Of the 42 million people with AIDS around the world, less than 300,000 are receiving proper treatment and 100,000 of those are Brazilian.
Prior to 1997, Brazil's AIDS programme kept costs down by ignoring patents from western companies, producing generic copies of those patented drugs. In 1997 Brazil agreed to comply with World Trade Organisation rules. But it continues to threaten to strip patents on newer drugs, thereby pressuring pharmaceutical companies to lower their prices on AIDS drugs.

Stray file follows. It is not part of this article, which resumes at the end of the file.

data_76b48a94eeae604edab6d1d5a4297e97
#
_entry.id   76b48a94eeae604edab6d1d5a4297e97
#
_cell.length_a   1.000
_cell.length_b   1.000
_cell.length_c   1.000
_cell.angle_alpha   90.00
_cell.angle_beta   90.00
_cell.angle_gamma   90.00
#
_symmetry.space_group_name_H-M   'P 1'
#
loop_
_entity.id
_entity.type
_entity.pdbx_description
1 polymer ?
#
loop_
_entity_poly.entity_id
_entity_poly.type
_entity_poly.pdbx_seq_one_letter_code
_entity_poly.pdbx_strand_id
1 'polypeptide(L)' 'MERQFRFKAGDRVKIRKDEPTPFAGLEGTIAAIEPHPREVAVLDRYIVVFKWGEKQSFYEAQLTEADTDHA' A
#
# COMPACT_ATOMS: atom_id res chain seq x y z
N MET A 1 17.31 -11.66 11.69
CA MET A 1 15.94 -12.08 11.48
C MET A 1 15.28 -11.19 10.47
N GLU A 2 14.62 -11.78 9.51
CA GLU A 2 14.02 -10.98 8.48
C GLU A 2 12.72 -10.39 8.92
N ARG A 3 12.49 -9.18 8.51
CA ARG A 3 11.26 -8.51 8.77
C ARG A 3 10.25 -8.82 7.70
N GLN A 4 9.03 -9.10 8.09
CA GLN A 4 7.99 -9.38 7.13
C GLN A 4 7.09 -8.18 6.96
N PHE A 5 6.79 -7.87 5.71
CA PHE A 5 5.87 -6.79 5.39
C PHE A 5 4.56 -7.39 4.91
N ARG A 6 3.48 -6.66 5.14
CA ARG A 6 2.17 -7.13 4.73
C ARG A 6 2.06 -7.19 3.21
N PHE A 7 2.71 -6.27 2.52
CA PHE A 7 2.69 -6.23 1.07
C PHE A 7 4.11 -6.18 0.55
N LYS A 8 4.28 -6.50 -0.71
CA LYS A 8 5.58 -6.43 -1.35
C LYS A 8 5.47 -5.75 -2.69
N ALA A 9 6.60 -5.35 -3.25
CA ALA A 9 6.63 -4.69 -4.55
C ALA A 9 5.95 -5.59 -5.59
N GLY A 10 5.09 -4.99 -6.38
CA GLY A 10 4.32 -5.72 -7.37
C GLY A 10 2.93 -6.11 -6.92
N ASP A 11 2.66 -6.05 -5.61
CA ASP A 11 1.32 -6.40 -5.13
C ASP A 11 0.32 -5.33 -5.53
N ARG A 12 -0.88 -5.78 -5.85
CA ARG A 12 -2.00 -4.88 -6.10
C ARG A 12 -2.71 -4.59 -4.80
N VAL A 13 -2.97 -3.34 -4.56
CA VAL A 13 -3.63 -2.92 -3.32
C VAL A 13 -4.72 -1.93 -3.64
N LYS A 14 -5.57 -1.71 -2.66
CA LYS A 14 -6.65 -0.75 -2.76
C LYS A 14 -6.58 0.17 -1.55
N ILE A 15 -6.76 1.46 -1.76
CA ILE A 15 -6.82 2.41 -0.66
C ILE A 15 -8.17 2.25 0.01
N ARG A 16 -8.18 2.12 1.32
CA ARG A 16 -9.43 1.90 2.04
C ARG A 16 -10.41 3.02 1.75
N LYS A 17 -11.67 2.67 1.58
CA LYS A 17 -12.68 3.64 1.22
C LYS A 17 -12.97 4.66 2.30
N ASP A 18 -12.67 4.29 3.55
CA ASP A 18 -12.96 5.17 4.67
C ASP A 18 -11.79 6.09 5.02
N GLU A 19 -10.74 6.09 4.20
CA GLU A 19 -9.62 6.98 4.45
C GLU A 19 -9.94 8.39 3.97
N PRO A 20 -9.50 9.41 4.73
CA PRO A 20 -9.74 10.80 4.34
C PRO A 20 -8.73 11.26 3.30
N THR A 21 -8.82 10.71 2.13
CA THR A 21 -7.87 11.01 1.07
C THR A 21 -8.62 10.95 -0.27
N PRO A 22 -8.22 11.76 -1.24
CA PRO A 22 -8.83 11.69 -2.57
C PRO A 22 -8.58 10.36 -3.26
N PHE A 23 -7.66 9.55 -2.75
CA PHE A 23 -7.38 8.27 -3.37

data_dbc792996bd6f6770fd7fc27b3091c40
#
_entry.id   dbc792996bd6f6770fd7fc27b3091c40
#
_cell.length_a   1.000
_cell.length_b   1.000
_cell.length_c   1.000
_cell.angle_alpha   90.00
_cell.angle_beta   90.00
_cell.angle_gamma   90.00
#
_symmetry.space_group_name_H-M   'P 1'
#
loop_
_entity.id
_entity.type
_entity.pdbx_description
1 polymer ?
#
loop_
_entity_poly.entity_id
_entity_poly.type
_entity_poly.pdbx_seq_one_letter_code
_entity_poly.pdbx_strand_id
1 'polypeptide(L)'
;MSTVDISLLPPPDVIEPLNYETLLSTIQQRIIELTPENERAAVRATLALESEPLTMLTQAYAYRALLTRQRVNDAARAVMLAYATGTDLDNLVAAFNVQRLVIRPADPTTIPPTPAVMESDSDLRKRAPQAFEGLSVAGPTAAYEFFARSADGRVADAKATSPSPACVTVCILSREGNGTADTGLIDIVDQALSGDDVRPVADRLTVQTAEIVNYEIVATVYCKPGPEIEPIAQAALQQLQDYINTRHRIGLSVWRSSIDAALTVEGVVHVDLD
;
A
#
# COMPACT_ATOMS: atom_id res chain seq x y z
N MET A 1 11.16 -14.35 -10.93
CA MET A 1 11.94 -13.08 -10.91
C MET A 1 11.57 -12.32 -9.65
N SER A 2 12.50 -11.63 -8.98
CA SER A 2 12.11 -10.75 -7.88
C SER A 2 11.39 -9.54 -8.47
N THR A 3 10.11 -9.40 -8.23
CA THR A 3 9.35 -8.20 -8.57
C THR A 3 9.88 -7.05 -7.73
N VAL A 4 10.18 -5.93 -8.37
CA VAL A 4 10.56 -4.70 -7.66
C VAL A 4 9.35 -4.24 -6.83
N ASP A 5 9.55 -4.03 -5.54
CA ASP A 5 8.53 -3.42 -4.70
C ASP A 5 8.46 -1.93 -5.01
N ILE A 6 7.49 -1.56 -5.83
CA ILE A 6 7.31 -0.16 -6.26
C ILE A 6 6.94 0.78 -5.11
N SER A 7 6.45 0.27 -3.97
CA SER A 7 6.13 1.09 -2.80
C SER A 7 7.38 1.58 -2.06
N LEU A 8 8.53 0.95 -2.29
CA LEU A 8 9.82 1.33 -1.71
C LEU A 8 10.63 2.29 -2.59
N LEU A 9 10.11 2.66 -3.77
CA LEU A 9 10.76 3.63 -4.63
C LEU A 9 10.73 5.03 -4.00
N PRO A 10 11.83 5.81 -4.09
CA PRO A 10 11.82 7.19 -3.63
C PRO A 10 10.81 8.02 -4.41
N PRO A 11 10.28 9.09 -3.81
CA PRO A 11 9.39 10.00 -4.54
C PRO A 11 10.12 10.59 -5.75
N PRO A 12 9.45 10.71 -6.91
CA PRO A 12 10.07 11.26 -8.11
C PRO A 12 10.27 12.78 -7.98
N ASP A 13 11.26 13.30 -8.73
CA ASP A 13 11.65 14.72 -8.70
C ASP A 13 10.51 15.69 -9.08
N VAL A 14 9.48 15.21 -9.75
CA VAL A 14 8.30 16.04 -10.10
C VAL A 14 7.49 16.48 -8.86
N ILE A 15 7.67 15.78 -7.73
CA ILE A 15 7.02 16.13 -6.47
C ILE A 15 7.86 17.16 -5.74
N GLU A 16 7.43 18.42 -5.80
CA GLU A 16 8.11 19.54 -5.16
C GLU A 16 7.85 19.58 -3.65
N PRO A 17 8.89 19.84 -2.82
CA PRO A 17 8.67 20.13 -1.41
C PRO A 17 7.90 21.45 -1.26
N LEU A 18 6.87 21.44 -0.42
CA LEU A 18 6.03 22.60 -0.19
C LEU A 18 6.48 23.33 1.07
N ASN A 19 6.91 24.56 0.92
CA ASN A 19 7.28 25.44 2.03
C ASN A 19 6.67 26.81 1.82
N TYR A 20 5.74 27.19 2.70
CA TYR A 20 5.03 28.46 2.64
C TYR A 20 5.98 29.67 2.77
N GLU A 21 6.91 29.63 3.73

In this article Roger Bate, director of the organisation Africa Fighting Malaria, argues that Brazil's approach to AIDS treatment is not sustainable. And he cautions against African countries from contemplating copying its approach, saying that – with the possible exception of South Africa – these nations lack the political will, technical competence and health infrastructure to replicate Brazil's apparent success.